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  1. Thanks to the power of representation learning, neural contextual bandit algorithms demonstrate remarkable performance improvement against their classical counterparts. But because their exploration has to be performed in the entire neural network parameter space to obtain nearly optimal regret, the resulting computational cost is prohibitively high. We perturb the rewards when updating the neural network to eliminate the need of explicit exploration and the corresponding computational overhead. We prove that a O(d\sqrt{T}) regret upper bound is still achievable under standard regularity conditions, where $T$ is the number of rounds of interactions and $\tilde{d}$ is the effective dimension of a neural tangent kernel matrix. Extensive comparisons with several benchmark contextual bandit algorithms, including two recent neural contextual bandit models, demonstrate the effectiveness and computational efficiency of our proposed neural bandit algorithm. 
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  3. Policymakers must make management decisions despite incomplete knowledge and conflicting model projections. Little guidance exists for the rapid, representative, and unbiased collection of policy-relevant scientific input from independent modeling teams. Integrating approaches from decision analysis, expert judgment, and model aggregation, we convened multiple modeling teams to evaluate COVID-19 reopening strategies for a mid-sized United States county early in the pandemic. Projections from seventeen distinct models were inconsistent in magnitude but highly consistent in ranking interventions. The 6-mo-ahead aggregate projections were well in line with observed outbreaks in mid-sized US counties. The aggregate results showed that up to half the population could be infected with full workplace reopening, while workplace restrictions reduced median cumulative infections by 82%. Rankings of interventions were consistent across public health objectives, but there was a strong trade-off between public health outcomes and duration of workplace closures, and no win-win intermediate reopening strategies were identified. Between-model variation was high; the aggregate results thus provide valuable risk quantification for decision making. This approach can be applied to the evaluation of management interventions in any setting where models are used to inform decision making. This case study demonstrated the utility of our approach and was one of several multimodel efforts that laid the groundwork for the COVID-19 Scenario Modeling Hub, which has provided multiple rounds of real-time scenario projections for situational awareness and decision making to the Centers for Disease Control and Prevention since December 2020.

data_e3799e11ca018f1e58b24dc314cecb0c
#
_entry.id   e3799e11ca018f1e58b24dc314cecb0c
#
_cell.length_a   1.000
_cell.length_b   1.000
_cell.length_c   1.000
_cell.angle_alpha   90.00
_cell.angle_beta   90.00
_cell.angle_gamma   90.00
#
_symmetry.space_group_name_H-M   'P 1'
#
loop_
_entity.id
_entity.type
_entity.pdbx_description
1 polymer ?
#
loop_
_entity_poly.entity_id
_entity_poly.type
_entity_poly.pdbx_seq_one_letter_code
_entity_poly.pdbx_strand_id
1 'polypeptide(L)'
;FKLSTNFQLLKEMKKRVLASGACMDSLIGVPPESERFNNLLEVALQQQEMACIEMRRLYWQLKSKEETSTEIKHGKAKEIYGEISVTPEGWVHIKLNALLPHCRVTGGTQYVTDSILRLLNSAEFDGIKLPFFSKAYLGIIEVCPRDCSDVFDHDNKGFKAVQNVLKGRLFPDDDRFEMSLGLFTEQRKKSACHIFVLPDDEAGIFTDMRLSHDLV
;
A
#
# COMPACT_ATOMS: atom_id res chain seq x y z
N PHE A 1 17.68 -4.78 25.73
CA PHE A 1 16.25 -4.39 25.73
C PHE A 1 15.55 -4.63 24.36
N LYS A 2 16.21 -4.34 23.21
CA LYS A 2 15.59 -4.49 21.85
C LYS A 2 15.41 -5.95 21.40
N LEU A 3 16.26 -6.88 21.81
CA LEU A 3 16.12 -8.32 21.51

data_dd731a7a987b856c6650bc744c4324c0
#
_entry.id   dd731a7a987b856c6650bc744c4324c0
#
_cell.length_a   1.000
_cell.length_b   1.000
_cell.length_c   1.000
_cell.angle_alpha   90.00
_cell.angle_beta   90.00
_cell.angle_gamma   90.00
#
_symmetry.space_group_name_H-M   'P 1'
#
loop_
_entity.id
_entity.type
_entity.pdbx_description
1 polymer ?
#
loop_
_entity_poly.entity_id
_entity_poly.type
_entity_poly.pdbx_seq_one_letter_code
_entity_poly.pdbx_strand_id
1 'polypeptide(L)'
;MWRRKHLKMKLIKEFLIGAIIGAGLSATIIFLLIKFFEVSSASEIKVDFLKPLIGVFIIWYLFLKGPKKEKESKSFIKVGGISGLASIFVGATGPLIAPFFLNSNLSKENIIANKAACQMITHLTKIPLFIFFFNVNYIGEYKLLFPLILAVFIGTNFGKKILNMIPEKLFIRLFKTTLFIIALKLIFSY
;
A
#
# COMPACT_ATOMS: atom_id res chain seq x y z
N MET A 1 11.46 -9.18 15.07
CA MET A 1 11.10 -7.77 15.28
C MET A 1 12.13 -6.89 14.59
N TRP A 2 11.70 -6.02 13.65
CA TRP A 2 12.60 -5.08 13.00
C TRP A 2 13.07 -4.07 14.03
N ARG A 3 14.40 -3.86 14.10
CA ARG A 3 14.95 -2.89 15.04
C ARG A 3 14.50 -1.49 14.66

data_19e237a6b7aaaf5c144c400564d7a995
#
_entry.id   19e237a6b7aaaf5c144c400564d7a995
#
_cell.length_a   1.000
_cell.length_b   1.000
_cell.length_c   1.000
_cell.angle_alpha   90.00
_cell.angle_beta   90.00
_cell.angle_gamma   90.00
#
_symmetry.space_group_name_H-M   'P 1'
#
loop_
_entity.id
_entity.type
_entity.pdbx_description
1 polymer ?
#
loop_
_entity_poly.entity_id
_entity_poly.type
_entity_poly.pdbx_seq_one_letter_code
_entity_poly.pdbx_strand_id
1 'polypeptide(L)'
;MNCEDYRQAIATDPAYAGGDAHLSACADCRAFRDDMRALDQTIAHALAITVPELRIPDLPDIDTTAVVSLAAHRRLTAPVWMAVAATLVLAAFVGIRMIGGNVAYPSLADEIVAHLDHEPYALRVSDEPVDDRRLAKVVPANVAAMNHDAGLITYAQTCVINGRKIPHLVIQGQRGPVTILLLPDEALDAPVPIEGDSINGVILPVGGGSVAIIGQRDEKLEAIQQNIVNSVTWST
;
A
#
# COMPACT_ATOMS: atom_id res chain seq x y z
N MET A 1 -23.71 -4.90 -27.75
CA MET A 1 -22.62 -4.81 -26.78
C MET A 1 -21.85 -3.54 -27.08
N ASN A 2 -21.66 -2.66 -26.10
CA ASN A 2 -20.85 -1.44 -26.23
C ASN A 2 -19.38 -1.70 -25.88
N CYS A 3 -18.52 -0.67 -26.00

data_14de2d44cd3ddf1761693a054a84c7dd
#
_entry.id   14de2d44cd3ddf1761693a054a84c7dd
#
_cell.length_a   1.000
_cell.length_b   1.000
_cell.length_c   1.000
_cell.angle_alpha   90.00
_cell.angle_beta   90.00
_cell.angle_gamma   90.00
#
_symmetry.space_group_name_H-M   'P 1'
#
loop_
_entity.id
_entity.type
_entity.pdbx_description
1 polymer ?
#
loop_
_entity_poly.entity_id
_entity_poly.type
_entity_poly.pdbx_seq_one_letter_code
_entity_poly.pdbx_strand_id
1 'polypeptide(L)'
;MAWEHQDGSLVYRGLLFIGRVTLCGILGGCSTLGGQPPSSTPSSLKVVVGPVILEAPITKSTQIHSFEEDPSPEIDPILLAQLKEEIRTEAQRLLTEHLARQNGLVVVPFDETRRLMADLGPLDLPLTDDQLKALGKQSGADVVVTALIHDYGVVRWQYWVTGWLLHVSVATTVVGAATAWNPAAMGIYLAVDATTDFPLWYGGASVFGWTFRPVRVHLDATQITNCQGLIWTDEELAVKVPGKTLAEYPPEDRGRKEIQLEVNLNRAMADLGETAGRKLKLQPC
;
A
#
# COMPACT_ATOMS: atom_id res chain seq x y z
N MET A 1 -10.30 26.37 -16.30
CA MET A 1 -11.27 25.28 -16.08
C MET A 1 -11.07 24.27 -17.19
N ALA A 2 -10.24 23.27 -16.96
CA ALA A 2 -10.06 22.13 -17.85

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    Free, publicly-accessible full text available May 2, 2024
  4. Abstract Disease modelling has had considerable policy impact during the ongoing COVID-19 pandemic, and it is increasingly acknowledged that combining multiple models can improve the reliability of outputs. Here we report insights from ten weeks of collaborative short-term forecasting of COVID-19 in Germany and Poland (12 October–19 December 2020). The study period covers the onset of the second wave in both countries, with tightening non-pharmaceutical interventions (NPIs) and subsequently a decay (Poland) or plateau and renewed increase (Germany) in reported cases. Thirteen independent teams provided probabilistic real-time forecasts of COVID-19 cases and deaths. These were reported for lead times of one to four weeks, with evaluation focused on one- and two-week horizons, which are less affected by changing NPIs. Heterogeneity between forecasts was considerable both in terms of point predictions and forecast spread. Ensemble forecasts showed good relative performance, in particular in terms of coverage, but did not clearly dominate single-model predictions. The study was preregistered and will be followed up in future phases of the pandemic. 
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